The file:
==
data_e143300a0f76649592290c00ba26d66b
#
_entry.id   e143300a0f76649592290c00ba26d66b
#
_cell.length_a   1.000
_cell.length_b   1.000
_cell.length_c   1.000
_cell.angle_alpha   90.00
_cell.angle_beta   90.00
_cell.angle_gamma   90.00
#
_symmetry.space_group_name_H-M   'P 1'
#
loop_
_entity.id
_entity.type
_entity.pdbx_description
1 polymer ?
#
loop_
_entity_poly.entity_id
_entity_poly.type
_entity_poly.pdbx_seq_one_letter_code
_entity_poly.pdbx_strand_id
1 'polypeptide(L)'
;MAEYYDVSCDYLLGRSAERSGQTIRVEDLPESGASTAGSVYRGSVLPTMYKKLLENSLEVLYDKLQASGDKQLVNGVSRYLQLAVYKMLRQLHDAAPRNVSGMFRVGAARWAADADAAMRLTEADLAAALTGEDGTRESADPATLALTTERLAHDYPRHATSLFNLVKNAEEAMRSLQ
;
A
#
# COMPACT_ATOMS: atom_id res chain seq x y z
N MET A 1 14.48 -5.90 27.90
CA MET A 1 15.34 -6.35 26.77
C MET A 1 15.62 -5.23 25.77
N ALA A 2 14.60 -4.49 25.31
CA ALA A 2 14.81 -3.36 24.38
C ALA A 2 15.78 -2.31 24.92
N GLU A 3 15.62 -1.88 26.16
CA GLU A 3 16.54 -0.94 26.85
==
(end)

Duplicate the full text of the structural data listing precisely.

data_e143300a0f76649592290c00ba26d66b
#
_entry.id   e143300a0f76649592290c00ba26d66b
#
_cell.length_a   1.000
_cell.length_b   1.000
_cell.length_c   1.000
_cell.angle_alpha   90.00
_cell.angle_beta   90.00
_cell.angle_gamma   90.00
#
_symmetry.space_group_name_H-M   'P 1'
#
loop_
_entity.id
_entity.type
_entity.pdbx_description
1 polymer ?
#
loop_
_entity_poly.entity_id
_entity_poly.type
_entity_poly.pdbx_seq_one_letter_code
_entity_poly.pdbx_strand_id
1 'polypeptide(L)'
;MAEYYDVSCDYLLGRSAERSGQTIRVEDLPESGASTAGSVYRGSVLPTMYKKLLENSLEVLYDKLQASGDKQLVNGVSRYLQLAVYKMLRQLHDAAPRNVSGMFRVGAARWAADADAAMRLTEADLAAALTGEDGTRESADPATLALTTERLAHDYPRHATSLFNLVKNAEEAMRSLQ
;
A
#
# COMPACT_ATOMS: atom_id res chain seq x y z
N MET A 1 14.48 -5.90 27.90
CA MET A 1 15.34 -6.35 26.77
C MET A 1 15.62 -5.23 25.77
N ALA A 2 14.60 -4.49 25.31
CA ALA A 2 14.81 -3.36 24.38
C ALA A 2 15.78 -2.31 24.92
N GLU A 3 15.62 -1.88 26.16
CA GLU A 3 16.54 -0.94 26.85